I'm guessing you were not a NEW rider at the time? My only street incident in 20 years of riding was similar. If I had understood the Quick Turn and Pivot Steering back then I'd probably still have that old ZX7. It is easy to read the experienced and safe riders on the street by their body position and gear. That "love seat" probably takes down more than half of the folks I see in flip flops and t-shirts.

 

Thanks for posting.

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Actually it was only my second year riding, luck more than skill came into play in this incident.

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A couple of years ago, I was leading a group ride with the local university motorcycling club around one of our favorite haunts - a "golden triange" of great roads around 6 miles long. These roads not only have twisties, but also go fair bit up and down by Danish standards. We tend to have a lot of new riders in the club, since most members are student who've just gotten their first bike, so all group rides have an experienced rider in front guiding the way.

 

I was coming up to a left turn where the inside was obscured by a patch of fir trees, shifted to hangout (as I usually do on non-commuting rides), the bike was fully in my own lane, but my head was across the centerline. As I was about 20m from the approaching turn I thought "Nah, it's better to stay completely in my own lane should some idiot coming in the other direction be too close to the centerline for comfort" - so I moved the bike a bit further into my own.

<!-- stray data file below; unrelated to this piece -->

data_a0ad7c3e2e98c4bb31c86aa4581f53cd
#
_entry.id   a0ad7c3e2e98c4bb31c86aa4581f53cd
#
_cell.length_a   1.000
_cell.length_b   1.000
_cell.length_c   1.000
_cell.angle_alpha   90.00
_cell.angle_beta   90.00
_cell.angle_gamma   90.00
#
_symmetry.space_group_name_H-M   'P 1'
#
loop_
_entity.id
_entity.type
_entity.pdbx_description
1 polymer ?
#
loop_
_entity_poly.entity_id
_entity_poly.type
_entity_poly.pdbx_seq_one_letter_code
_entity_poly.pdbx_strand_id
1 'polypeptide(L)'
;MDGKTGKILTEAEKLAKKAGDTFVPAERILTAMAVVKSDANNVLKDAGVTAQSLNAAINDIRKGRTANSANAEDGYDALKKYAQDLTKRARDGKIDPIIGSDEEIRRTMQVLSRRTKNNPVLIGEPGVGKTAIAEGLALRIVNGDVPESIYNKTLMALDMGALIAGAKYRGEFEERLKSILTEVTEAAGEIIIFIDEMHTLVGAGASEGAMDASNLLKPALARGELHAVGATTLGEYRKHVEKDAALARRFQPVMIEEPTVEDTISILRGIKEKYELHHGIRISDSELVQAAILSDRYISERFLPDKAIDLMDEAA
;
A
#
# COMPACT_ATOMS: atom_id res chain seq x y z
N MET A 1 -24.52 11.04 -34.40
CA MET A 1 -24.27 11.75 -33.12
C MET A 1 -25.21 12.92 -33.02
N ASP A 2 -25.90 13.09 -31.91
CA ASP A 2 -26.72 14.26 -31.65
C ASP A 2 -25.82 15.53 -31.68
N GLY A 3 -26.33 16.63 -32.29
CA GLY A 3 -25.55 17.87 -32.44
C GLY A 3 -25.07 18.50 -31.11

After making my turnpoint, I found that a bus travelling in the other direction appeared from behind the trees - and we was 0.5m ACROSS THE CENTER LINE! Instead of triggering SR's I just pushed the outer bar, standing the bike up, moving the bike and me to the right side of the lane and out of harms way, pushing the inside again, and I continued my arc, but displaced a 1m or so to the right.

 

Not exactly a heroic save, but it could have been really messy if it had been one of the unexperienced riders in the group who had to deal with the situation (we have a large disparity of riding skills in the club, because of the new riders).

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That's the very reason, khp, why I always make the corner as wide as possible. Not only can I see much further around the corner, but it also keeps my head as far out of harms way as possible. Turning in the opposite direction, I will sit closer to the oncoming traffic, but this is more than outweighed by the improved visibility ahead. And should the oncoming traffic be too close for comfort, I can tighten my line. Surprisingly often, that oncoming traffic is a rider crowding the centre line and leaned into my lane.

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Up in the mountains overtaking a line of trucks on a borrowed bike. A corner was coming up so I pinned the throttle and instead of taking off like my bike would I hit the rev limiter. Then a car came around the corner. First and hopefully the only time I've used that special motorcycle lane in the middle of the road. Target fixation is OK if you fixate on the right thing!